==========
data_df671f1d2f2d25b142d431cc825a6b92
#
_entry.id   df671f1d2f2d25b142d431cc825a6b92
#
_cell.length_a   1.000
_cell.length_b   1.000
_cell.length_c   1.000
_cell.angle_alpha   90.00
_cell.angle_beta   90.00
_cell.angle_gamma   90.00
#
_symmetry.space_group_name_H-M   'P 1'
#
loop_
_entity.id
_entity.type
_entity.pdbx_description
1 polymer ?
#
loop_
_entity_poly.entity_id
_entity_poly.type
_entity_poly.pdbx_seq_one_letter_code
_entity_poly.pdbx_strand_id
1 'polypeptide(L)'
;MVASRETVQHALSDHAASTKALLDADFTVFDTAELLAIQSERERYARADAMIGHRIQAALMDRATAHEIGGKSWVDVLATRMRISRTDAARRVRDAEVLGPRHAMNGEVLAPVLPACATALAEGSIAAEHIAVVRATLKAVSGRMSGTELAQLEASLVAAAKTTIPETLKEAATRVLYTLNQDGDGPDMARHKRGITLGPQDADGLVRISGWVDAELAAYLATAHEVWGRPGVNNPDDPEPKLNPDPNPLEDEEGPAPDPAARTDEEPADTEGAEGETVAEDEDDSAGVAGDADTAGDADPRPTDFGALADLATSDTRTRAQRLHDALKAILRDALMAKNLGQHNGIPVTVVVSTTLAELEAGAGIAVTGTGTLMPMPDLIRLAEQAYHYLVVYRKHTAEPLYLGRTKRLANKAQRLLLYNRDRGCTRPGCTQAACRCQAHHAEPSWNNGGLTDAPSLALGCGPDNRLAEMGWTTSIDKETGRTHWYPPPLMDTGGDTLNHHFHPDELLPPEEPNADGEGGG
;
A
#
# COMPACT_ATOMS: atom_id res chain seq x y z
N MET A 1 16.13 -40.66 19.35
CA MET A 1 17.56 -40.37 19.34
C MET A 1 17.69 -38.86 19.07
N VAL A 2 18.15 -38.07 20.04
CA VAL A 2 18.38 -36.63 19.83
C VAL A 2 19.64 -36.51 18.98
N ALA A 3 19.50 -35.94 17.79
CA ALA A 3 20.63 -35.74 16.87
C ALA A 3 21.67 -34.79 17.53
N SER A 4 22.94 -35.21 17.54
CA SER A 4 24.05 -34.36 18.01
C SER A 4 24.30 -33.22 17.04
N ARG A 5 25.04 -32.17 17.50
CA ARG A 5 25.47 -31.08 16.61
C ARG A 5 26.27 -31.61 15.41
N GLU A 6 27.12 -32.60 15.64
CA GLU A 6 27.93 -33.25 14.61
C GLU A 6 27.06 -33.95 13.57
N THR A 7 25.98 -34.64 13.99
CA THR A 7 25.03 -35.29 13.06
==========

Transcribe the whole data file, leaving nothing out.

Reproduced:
data_df671f1d2f2d25b142d431cc825a6b92
#
_entry.id   df671f1d2f2d25b142d431cc825a6b92
#
_cell.length_a   1.000
_cell.length_b   1.000
_cell.length_c   1.000
_cell.angle_alpha   90.00
_cell.angle_beta   90.00
_cell.angle_gamma   90.00
#
_symmetry.space_group_name_H-M   'P 1'
#
loop_
_entity.id
_entity.type
_entity.pdbx_description
1 polymer ?
#
loop_
_entity_poly.entity_id
_entity_poly.type
_entity_poly.pdbx_seq_one_letter_code
_entity_poly.pdbx_strand_id
1 'polypeptide(L)'
;MVASRETVQHALSDHAASTKALLDADFTVFDTAELLAIQSERERYARADAMIGHRIQAALMDRATAHEIGGKSWVDVLATRMRISRTDAARRVRDAEVLGPRHAMNGEVLAPVLPACATALAEGSIAAEHIAVVRATLKAVSGRMSGTELAQLEASLVAAAKTTIPETLKEAATRVLYTLNQDGDGPDMARHKRGITLGPQDADGLVRISGWVDAELAAYLATAHEVWGRPGVNNPDDPEPKLNPDPNPLEDEEGPAPDPAARTDEEPADTEGAEGETVAEDEDDSAGVAGDADTAGDADPRPTDFGALADLATSDTRTRAQRLHDALKAILRDALMAKNLGQHNGIPVTVVVSTTLAELEAGAGIAVTGTGTLMPMPDLIRLAEQAYHYLVVYRKHTAEPLYLGRTKRLANKAQRLLLYNRDRGCTRPGCTQAACRCQAHHAEPSWNNGGLTDAPSLALGCGPDNRLAEMGWTTSIDKETGRTHWYPPPLMDTGGDTLNHHFHPDELLPPEEPNADGEGGG
;
A
#
# COMPACT_ATOMS: atom_id res chain seq x y z
N MET A 1 16.13 -40.66 19.35
CA MET A 1 17.56 -40.37 19.34
C MET A 1 17.69 -38.86 19.07
N VAL A 2 18.15 -38.07 20.04
CA VAL A 2 18.38 -36.63 19.83
C VAL A 2 19.64 -36.51 18.98
N ALA A 3 19.50 -35.94 17.79
CA ALA A 3 20.63 -35.74 16.87
C ALA A 3 21.67 -34.79 17.53
N SER A 4 22.94 -35.21 17.54
CA SER A 4 24.05 -34.36 18.01
C SER A 4 24.30 -33.22 17.04
N ARG A 5 25.04 -32.17 17.50
CA ARG A 5 25.47 -31.08 16.61
C ARG A 5 26.27 -31.61 15.41
N GLU A 6 27.12 -32.60 15.64
CA GLU A 6 27.93 -33.25 14.61
C GLU A 6 27.06 -33.95 13.57
N THR A 7 25.98 -34.64 13.99
CA THR A 7 25.03 -35.29 13.06